‘TWO HEMISPHERES’ FROM GOLDEN AGE OF TRAVELING CIRCUS
When manufactured in the early 20th century, showman James A. Bailey’s circus parade wagon was the most expensive single circus wagon up until that time. “In 1903, travel for most of the world was limited to the ground and sea, but that didn’t stop Barnum & Bailey from touring the nation with their famous traveling circus,” says Tom Slater, director of Americana auctions at Heritage. “Everyone eagerly awaited the grandiose spectacle of the circus parade because it meant the circus was in town.”
AMERICANA & POLITICAL GRAND FORMAT AUCTION 6153 is schedule for May 14, 2016, in Dallas and online at HA.com/6153. For information, contact Tom Slater at 214-409-1441 or TomS@HA.com, or Kathleen Guzman at 214-409-1672 or Kathleen@HA.com.
Bailey’s wagon nicknamed “Two Hemispheres” is featured in Heritage’s Americana and political auction schedule for May 14 in Dallas. It’s expected to realize at least $200,000.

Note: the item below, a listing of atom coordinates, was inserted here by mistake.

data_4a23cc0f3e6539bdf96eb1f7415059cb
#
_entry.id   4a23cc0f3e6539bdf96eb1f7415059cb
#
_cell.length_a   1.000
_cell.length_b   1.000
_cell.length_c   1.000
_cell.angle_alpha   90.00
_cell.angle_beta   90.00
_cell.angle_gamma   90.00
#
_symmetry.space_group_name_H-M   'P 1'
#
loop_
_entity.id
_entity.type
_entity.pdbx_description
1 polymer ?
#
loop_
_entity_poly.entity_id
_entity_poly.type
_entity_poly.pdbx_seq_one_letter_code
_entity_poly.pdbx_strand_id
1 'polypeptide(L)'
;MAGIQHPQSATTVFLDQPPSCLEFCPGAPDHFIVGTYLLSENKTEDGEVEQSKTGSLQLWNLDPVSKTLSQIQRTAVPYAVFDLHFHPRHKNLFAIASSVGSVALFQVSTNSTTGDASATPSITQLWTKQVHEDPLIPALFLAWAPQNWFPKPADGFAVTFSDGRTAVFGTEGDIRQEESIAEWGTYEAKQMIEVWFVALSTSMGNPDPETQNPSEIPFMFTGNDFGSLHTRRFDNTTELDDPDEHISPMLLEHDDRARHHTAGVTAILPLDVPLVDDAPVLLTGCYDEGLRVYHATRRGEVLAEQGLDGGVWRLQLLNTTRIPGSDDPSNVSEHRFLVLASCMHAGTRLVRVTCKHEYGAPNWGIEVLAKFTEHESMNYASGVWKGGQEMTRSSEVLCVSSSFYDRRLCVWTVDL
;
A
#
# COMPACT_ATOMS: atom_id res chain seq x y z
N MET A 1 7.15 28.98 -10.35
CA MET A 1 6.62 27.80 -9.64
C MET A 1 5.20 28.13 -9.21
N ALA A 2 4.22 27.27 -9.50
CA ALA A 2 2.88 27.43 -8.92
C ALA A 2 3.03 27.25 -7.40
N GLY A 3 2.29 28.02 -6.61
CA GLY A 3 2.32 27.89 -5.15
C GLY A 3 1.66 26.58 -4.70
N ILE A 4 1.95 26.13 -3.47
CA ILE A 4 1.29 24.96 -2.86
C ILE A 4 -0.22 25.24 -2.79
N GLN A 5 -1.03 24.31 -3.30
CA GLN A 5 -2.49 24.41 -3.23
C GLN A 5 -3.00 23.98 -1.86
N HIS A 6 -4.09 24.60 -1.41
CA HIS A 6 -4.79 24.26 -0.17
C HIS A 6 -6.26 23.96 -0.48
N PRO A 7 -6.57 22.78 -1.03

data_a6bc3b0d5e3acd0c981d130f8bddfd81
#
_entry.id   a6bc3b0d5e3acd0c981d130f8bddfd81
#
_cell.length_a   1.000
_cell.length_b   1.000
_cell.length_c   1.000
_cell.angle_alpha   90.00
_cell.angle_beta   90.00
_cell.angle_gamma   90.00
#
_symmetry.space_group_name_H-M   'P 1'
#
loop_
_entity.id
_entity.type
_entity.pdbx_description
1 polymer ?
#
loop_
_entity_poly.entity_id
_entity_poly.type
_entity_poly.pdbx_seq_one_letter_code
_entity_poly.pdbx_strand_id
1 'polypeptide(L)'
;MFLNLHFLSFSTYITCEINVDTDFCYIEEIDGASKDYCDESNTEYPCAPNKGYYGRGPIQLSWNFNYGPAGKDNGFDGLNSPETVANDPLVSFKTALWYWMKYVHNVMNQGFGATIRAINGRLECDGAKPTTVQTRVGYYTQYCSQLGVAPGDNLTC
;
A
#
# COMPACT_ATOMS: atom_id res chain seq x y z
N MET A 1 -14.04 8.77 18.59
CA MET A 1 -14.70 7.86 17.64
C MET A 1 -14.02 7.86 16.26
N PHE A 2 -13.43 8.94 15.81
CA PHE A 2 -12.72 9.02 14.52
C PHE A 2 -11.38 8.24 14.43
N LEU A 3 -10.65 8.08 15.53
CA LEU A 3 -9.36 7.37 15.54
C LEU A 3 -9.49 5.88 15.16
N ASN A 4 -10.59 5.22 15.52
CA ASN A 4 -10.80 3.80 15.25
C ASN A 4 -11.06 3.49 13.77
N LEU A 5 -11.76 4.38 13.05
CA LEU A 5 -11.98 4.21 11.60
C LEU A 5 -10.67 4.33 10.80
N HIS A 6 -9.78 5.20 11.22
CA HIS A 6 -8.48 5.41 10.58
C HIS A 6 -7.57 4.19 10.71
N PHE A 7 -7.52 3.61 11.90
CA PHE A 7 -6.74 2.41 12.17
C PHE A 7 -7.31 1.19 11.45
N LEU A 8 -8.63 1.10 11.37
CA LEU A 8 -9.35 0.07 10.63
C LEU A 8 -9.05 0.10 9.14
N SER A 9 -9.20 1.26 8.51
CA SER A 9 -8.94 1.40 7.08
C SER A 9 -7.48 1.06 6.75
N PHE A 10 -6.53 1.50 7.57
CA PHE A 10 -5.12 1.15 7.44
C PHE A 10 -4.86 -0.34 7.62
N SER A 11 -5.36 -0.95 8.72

The big bandwagon was conceived as the lead feature of the 1903 procession that heralded the return to America of Barnum & Bailey’s “Greatest Show on Earth.”
Show-figure carver Samuel Robb (1851–1928) led a team of artisans that created the elaborate bas-relief carvings that embody this wagon’s theme, Slater says. “Robb carved a great variety of works, from traditional cigar-store Indians to ventriloquist dummies to circus wagons. His carvings for the Two Hemispheres bandwagon represent the union of the Eastern and Western hemispheres as a celebration of James Bailey’s travels around the world.”
The Two Hemispheres wagon led Barnum & Bailey’s daily street parades through 1918, and those staged in 1919-1920 by the Ringling Bros. and Barnum & Bailey combined shows. The last circus use of the wagon occurred in the early 1930s on Fred Buchanan’s Robbins Bros. Circus.
Beginning in the 1950s, the Two Hemispheres bandwagon traveled to museums throughout the country, including the Ringling Brothers Museum of the Circus, the Circus Hall of Fame, and the Circus World Museum.
“It is believed to be the largest circus bandwagon ever built, requiring a team of 40 horses to pull it,” Slater says. “Its stunning condition makes it all the more impressive.”